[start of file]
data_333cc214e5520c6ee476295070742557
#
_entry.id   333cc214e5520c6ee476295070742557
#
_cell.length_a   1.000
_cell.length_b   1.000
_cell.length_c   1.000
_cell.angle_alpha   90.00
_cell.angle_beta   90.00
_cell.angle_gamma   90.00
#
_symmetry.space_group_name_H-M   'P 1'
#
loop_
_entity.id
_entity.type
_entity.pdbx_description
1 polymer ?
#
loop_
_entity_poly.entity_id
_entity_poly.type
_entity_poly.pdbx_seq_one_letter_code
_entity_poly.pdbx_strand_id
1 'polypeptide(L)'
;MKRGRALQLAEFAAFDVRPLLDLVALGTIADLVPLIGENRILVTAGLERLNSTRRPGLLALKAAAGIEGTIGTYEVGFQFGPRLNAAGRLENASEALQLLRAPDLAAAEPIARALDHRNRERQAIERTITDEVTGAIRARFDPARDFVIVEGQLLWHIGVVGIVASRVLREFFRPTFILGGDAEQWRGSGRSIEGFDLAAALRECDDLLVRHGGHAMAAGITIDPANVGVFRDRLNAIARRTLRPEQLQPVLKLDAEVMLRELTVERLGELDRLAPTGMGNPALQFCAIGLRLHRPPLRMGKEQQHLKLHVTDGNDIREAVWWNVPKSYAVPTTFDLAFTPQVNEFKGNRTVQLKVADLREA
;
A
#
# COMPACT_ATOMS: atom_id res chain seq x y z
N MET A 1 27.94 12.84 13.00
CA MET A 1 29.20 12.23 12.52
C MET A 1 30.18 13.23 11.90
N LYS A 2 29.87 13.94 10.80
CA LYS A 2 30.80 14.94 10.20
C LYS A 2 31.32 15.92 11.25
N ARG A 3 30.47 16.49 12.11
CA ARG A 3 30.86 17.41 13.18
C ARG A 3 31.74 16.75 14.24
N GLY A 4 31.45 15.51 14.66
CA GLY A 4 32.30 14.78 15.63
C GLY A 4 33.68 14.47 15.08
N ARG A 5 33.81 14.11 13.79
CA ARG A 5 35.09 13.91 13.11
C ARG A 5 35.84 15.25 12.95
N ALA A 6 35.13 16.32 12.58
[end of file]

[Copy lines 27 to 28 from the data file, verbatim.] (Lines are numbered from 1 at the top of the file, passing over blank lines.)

;
A